Today it plays host to the Stone of Destiny and Scotland’s crown jewels, which you can view inside the castle. There are numerous museums and memorials, including the WWI War Memorial and National War Museum, located within the castle itself so give yourself ample time. We had about 4 hours there and it wasn’t nearly enough time. And unfortunately we also missed the firing of the One o’clock Cannon, which if you couldn’t tell from the name is fired at 1pm each day. The reason 1pm was chosen instead of noon is that it saved the frugal Scots 11 shots!
After closing down the castle we decided we wanted to stroll down the Royal Mile, so named for the length of distance between Edinburgh Castle and the Palace of Holyroodhouse. Again, no shortage of history on this walk. You can see the home John Knox, St. Giles Cathedral, the Scottish Parliament building and so much more. But don’t get so distracted by all the history and avoid the many little shops along the way. When we first left the castle we saw what we thought was a small gift shop just outside the Esplanade called the Edinburgh Old Town Weaving Co. We popped inside, browsed around a bit and were all ready to go when Jared noticed a hallway and another small looking side of the shop. When I popped in through the door at the end of the hallway it was massive, the space seemed to be multiplying before our eyes. The shop went way, way down under ground and had several levels of shops including a floor used for weaving (hence the name). There were medieval weapons, Harry Potter stuff, and just about every conceivable item of clothing available in wool or cashmere. They even had a guy selling family crests with official certificates, and loads and loads more. The guys each bought a scarf in the pattern of their family clan. If you have time or want a fun souvenir this is definitely a store worth stopping in.
With our fill of shopping we continued our tour of the Royal Mile. In front of Gladstone’s House, which is apparently a very popular tourist attraction that we completely overlooked, because we saw a sight none of us was expecting. A man had a gyrfalcon on his arm, and for a small donation you could, for a lack of a better term, hold it. Unfortunately, we had no cash but the falconer Colin, who was with Just Falconry Borders CIC, was incredibly kind and let me hold Orin (that was the falcons name) anyway. I have long wanted to try a bit of falconry and this sealed the deal for me. It was a very special feeling holding onto Orin’s jesses and having him perch calmly on my arm. I even got to put him in his box for the night!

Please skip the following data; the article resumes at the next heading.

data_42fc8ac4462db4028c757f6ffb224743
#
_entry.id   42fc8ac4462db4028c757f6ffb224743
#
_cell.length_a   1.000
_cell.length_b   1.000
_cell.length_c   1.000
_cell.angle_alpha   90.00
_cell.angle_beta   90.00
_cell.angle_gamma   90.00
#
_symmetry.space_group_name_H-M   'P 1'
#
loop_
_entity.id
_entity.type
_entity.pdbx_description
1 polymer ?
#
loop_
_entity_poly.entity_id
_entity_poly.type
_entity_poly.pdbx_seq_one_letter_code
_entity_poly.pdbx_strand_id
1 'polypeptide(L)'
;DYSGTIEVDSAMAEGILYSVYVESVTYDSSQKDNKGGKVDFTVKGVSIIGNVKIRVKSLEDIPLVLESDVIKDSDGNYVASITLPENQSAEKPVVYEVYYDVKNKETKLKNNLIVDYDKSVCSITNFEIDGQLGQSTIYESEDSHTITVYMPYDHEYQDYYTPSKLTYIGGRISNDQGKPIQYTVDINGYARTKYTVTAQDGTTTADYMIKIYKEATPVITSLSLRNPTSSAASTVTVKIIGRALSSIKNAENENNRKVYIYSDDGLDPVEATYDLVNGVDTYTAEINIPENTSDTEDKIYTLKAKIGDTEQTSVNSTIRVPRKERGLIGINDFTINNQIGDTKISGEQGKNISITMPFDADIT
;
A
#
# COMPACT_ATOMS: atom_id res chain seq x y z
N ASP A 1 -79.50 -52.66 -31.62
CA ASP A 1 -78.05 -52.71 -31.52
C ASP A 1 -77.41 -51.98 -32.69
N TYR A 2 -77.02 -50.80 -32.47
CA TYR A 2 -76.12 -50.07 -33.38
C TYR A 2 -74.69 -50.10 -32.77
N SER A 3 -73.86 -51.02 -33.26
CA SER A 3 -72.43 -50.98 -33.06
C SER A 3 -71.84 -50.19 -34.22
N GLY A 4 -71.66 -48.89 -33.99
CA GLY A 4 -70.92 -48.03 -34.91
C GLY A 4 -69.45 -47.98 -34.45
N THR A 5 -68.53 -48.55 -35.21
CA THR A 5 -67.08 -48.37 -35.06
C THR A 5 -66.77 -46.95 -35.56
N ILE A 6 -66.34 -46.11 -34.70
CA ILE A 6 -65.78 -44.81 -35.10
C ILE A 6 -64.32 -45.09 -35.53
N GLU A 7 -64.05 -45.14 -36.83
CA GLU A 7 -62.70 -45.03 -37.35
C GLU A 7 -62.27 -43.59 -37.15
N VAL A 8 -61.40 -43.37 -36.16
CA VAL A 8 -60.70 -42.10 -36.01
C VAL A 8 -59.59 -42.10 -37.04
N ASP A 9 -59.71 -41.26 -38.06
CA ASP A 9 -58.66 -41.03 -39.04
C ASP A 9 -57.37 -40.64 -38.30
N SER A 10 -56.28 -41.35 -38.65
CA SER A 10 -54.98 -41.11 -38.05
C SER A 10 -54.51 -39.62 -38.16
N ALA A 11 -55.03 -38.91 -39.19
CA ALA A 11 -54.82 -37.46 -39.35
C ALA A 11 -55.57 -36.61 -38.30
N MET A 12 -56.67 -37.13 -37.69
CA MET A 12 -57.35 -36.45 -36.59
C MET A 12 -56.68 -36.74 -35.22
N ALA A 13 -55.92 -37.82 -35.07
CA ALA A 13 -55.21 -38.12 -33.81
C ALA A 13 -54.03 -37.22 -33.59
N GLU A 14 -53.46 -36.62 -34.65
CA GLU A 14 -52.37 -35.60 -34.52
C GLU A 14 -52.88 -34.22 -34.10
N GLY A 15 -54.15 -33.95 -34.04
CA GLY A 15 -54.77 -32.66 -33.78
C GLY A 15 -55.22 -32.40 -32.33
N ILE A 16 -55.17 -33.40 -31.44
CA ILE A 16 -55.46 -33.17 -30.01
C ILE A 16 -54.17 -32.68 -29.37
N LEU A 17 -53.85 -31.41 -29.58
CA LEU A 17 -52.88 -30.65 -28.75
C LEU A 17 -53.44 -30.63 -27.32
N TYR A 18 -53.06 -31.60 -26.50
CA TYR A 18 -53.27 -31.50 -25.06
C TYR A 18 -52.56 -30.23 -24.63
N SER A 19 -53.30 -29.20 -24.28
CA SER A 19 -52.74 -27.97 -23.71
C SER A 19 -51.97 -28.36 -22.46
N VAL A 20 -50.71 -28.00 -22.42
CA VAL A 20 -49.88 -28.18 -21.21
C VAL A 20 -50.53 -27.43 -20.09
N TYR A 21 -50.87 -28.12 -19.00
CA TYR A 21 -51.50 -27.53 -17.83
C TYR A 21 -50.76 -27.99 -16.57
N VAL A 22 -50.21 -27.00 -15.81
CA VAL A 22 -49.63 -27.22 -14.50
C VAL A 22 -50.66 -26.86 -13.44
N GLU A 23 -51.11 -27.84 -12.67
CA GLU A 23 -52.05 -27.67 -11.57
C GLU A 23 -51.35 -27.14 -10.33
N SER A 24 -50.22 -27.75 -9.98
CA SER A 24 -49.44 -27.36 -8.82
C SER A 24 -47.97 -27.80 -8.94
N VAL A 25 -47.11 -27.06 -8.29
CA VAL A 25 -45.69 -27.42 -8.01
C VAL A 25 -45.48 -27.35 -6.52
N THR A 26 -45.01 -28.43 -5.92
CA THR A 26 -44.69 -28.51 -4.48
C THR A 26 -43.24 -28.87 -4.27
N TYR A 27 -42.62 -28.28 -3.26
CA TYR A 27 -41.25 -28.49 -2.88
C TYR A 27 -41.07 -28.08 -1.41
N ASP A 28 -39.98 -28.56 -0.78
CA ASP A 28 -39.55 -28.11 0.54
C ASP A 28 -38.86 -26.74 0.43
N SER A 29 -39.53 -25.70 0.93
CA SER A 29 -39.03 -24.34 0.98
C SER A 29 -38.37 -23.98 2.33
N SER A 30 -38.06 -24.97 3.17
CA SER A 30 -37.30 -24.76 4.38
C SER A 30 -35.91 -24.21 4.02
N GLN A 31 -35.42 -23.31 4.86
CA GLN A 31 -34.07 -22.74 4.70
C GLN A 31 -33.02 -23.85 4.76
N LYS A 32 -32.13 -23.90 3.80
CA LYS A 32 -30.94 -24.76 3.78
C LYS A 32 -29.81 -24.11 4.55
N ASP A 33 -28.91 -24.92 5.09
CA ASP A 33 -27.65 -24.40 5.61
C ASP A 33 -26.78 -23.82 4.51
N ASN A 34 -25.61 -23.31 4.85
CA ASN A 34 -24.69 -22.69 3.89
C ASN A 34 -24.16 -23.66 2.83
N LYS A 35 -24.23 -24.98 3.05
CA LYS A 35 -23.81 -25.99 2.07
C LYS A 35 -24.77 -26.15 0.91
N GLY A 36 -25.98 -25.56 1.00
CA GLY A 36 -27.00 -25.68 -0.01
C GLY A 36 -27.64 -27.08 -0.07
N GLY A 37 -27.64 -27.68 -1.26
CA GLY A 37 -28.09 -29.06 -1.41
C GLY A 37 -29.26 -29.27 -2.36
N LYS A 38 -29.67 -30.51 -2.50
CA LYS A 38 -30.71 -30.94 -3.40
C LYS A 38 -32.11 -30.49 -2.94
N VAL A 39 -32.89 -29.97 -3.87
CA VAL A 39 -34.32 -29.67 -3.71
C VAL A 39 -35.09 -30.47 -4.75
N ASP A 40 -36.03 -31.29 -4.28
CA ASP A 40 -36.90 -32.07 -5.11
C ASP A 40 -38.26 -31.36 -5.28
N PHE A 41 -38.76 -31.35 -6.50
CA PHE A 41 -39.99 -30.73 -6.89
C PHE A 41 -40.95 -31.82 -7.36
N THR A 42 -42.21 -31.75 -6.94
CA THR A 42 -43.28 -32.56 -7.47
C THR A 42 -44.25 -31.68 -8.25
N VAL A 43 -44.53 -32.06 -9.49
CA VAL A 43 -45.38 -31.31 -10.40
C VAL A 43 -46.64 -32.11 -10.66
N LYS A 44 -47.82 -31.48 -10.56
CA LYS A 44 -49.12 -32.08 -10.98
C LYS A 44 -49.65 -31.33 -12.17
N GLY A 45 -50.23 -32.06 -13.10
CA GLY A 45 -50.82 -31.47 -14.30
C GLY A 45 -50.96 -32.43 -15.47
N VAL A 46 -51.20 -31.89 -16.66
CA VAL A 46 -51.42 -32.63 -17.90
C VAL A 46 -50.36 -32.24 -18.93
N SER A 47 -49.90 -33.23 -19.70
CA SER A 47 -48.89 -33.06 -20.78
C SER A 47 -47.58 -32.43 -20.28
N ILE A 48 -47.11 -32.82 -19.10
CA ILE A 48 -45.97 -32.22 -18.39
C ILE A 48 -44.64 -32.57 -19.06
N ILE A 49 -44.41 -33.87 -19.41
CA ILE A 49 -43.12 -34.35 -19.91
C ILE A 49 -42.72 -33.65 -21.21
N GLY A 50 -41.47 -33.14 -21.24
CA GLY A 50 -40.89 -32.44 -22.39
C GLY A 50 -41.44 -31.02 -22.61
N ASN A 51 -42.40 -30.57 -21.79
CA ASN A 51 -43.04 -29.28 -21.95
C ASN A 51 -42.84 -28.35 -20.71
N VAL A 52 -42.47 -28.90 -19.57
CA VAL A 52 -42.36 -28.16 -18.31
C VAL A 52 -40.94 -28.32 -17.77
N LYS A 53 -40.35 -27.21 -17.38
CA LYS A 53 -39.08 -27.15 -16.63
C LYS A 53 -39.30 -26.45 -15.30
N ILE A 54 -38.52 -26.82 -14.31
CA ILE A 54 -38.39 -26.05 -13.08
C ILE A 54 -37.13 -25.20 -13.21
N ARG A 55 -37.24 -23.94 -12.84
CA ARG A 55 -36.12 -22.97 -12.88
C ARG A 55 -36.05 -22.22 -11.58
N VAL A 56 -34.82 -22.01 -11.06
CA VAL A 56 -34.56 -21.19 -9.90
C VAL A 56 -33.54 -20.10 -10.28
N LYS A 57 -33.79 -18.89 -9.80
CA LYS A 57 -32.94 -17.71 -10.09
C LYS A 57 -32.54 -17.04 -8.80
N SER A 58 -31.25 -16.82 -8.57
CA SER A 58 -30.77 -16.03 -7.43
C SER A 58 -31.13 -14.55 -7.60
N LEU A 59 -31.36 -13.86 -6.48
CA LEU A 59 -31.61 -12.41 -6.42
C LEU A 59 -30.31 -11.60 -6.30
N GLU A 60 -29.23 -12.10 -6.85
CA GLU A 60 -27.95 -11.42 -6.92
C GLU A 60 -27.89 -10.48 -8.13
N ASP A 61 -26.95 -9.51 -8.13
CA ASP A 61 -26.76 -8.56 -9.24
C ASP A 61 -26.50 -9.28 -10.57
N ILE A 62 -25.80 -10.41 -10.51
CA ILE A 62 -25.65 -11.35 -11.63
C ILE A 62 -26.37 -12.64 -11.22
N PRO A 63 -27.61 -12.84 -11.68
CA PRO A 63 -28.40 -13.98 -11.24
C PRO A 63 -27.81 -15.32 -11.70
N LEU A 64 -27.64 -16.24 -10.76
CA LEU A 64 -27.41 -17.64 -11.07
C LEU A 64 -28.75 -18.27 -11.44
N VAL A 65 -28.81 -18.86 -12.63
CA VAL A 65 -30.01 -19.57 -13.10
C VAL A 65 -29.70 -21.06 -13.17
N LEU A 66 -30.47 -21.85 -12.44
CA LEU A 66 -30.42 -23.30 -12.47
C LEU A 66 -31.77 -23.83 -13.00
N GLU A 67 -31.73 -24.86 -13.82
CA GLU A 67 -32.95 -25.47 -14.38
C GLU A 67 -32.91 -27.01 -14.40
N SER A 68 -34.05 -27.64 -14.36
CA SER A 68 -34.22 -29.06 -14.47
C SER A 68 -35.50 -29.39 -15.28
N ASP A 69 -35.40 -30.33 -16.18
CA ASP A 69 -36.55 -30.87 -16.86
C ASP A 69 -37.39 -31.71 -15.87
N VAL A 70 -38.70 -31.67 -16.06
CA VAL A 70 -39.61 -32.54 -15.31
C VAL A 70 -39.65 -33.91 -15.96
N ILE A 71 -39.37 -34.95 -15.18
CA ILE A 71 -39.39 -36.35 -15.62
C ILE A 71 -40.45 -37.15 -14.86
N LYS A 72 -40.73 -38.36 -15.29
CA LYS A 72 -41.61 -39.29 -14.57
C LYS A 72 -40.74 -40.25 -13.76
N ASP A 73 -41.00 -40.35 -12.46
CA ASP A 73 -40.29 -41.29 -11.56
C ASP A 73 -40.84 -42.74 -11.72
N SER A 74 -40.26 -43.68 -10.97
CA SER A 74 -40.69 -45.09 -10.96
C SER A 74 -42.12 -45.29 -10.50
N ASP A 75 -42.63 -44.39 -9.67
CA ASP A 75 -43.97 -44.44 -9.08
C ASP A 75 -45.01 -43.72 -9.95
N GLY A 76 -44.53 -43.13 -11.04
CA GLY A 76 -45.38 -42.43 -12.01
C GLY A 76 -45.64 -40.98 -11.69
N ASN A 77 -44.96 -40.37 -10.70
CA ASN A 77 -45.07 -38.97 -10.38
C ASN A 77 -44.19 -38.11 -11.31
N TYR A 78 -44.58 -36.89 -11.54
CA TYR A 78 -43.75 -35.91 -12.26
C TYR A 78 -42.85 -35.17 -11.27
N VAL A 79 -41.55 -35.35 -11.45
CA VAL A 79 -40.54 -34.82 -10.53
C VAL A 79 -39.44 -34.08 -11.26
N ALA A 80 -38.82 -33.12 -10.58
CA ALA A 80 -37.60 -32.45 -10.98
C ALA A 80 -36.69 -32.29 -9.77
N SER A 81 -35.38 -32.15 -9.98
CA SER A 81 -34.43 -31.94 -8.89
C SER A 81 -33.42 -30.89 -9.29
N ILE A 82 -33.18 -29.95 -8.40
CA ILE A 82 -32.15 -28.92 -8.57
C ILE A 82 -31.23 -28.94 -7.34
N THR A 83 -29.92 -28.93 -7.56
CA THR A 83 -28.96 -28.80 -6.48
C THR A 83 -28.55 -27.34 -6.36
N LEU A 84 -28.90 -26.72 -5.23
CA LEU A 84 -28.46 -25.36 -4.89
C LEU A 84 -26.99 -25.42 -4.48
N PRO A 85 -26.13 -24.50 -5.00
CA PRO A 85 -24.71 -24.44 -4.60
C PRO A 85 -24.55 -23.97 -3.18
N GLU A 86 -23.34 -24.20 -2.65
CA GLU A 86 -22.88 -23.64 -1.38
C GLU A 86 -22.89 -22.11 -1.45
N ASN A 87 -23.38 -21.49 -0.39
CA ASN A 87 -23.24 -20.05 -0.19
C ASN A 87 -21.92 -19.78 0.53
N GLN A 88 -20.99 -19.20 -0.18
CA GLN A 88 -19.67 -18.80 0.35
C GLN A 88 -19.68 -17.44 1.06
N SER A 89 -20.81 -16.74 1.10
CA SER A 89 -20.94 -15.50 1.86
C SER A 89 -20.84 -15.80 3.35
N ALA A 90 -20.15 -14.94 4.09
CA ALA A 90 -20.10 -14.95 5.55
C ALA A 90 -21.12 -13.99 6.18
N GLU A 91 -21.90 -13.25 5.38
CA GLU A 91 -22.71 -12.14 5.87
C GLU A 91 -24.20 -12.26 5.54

Riding this high we continued a short block till we came upon St. Gile Cathedral. This is the church where John Knox gave many of his fiery sermons in promotion of the Presbyterian faith. His final resting place is in fact outside the church in the car park under space 23 (or somewhere near there according to the Scotsman we encountered while looking for the placard). At this point in the evening we were all beginning to crash and were very much ready for some dinner. We crossed back over to the New Town at the North Bridge, effectively only seeing the Royal Half Mile. But as they say it’s always good to leave yourself a reason to come back.
With a stop off at the Scott Monument we made worked up to Rose Street, where there are many cafes, pubs and restaurants. We decided on the Black Cat, a small family run pub, and each had an order of true U.K. pub food: fish and chips. While the atmosphere was cozy, the food left a little to be desired, but all in all we didn’t complain. The best part of the whole experience was when a large and drunk group of teens came into the previously quiet bar and began singing loudly and banging on the bathroom walls. The group of locals in the corner wasn’t having this disruption, one of them promptly entered the toilets and gave the youngsters this bit of advice “SHUT THE F*CK UP!” Needless to say quiet was restored and the rowdy group had their beers outside. I must admit I was very thankful to that Scottish man. Full bellies and bumping feet meant we were all ready to head back and get some sleep. A quick walk found us back at our lodging and shortly after it was lights out. We needed our rest to prep for our next day driving through Loch Lomond and Trossachs National Park before taking off to Islay, the land of whisky.